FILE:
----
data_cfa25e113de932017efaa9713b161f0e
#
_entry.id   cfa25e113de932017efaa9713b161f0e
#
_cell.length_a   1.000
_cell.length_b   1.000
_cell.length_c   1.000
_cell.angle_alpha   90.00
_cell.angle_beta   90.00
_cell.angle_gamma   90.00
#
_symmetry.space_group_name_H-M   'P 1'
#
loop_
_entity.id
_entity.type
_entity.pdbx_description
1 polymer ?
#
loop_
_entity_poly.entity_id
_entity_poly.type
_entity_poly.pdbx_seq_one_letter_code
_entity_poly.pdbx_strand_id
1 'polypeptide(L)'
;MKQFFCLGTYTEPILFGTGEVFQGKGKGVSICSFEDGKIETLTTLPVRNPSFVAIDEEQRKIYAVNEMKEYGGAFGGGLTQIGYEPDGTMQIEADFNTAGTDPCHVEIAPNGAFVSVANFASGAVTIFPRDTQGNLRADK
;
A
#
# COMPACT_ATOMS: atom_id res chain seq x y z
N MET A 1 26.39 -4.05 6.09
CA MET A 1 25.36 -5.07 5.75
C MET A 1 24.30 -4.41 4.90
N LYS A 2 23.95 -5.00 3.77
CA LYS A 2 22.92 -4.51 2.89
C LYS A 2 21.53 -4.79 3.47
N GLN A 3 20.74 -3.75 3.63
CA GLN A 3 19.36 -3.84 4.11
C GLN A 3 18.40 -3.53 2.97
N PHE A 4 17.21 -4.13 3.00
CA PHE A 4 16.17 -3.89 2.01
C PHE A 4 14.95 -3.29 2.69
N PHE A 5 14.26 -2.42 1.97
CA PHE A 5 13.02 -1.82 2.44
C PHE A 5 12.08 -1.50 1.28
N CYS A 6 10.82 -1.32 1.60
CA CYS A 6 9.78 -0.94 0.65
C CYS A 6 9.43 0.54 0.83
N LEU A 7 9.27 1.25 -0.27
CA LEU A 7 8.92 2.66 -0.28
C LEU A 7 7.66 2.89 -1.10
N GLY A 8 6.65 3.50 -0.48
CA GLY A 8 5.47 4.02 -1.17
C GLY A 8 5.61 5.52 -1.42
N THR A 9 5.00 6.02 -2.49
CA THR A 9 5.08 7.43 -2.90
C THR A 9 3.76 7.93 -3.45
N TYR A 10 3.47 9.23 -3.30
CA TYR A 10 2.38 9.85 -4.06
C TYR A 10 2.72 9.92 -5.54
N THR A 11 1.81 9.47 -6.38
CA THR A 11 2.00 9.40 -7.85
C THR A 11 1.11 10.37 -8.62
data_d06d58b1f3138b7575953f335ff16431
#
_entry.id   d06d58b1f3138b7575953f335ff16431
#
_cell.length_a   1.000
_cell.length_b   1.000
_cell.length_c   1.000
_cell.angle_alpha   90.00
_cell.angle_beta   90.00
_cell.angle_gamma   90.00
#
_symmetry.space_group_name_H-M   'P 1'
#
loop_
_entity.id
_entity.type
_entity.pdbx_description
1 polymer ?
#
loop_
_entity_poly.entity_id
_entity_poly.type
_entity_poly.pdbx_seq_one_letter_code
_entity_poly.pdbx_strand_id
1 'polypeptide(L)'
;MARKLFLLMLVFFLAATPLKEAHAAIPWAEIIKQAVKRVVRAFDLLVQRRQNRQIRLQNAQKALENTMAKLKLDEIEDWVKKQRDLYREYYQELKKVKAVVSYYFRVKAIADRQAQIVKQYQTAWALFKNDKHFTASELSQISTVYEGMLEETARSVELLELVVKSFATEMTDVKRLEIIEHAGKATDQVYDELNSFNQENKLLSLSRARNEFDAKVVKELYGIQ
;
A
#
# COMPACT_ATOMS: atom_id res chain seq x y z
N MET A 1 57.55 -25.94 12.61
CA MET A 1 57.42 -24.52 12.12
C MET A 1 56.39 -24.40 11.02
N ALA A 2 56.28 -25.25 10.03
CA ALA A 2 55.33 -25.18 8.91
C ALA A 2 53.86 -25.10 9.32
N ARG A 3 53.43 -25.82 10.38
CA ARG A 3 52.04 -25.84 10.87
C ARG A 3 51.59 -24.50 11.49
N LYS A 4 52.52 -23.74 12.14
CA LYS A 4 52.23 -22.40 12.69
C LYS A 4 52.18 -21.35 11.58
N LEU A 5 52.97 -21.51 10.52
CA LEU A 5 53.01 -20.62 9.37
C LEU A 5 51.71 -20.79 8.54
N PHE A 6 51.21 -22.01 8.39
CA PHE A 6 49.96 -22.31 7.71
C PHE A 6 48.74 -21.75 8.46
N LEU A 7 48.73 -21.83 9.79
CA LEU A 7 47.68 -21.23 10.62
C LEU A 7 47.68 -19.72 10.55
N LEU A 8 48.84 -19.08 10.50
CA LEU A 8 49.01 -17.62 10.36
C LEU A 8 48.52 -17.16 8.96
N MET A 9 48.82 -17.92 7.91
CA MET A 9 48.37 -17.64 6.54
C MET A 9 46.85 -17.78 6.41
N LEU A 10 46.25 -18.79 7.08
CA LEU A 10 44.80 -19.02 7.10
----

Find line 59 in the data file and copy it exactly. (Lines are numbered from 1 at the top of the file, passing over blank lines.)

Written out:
CA TYR A 10 2.38 9.85 -4.06